Barnesville’s kindergarten students have been working throughout the year to create art in the style of famous artists. As part of the reading curriculum and focus on the alphabet, students create artwork pertaining to an artist whose name begins with the letter they are studying.
Working with Art Teacher Ms. Eargle, kindergarteners created mobiles from cardboard and wire in the spirit of Alexander Calder, paper collage guitars inspired by the Cubist work of Pablo Picasso, and black and white portrait photography like Annie Liebovitz. They also experimented with pointillism, a technique of painting in which small, distinct dots of color create a larger image, such as those created by Georges Seurat.
On a trip to the Baltimore Museum of Art, the children got to see work by some of the artists they learned about.
Ms. Eargle noted that they were most excited about artist Phaan Howng’s installation, The Succession of Nature. This artwork takes up an entire room on the first level of the museum and explores the effects of humans on the environment in vivid psychedelic colors. Students created an artwork in the style of Howng’s installation by using food coloring and shaving cream to marble paper.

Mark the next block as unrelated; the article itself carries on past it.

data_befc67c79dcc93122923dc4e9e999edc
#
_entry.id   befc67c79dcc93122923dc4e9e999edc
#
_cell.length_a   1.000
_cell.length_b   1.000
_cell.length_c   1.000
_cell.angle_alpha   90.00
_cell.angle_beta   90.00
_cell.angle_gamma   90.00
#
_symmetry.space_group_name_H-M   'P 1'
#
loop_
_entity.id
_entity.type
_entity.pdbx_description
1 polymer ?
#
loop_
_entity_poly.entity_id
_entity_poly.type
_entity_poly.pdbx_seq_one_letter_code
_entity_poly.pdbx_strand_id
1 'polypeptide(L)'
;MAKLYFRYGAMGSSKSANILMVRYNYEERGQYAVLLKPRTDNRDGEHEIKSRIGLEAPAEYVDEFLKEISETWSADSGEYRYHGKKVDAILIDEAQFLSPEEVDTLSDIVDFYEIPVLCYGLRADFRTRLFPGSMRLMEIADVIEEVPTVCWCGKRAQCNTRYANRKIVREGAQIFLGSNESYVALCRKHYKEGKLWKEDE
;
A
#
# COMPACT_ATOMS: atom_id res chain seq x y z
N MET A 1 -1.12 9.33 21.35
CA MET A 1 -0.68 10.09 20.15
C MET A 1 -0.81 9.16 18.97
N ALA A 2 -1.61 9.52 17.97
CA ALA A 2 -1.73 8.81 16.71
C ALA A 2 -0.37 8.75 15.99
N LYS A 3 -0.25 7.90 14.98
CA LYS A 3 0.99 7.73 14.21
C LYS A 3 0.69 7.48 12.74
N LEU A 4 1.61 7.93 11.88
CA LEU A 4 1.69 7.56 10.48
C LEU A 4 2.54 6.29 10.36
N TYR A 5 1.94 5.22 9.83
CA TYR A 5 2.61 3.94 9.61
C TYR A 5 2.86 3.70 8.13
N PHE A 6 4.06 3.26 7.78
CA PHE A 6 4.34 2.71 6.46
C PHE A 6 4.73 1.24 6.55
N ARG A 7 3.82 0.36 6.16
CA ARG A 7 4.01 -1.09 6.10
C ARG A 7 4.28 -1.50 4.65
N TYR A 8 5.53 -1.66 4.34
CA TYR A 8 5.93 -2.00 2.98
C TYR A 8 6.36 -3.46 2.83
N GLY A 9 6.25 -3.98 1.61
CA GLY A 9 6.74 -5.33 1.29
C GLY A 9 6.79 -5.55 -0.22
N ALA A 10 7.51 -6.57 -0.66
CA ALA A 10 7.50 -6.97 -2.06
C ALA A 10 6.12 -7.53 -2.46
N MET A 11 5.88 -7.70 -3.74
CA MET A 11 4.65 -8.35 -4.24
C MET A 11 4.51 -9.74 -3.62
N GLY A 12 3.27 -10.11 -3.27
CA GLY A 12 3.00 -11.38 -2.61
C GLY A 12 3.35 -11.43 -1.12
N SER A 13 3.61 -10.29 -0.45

“The children enjoyed working through a scavenger hunt in the Museum. They were really challenged to observe the art work in each gallery and find different items that were part of the works of art. They also spent some time drawing and sketching in response to questions posed about a portrait they viewed in the gallery, and they discussed other portraits and created stories about the person in the portrait. Ms. Eargle did an excellent job creating this scavenger hunt and keeping the children engaged in learning about, viewing, and discussing art,”said Kindergarten Teacher Ellen Landriau.
All of the students' artwork -- from A to Z -- was put on display throughout the school and celebrated at a reception with parents. The hallway exhibition will remain on view for the Barnesville School community to enjoy through the end of the year.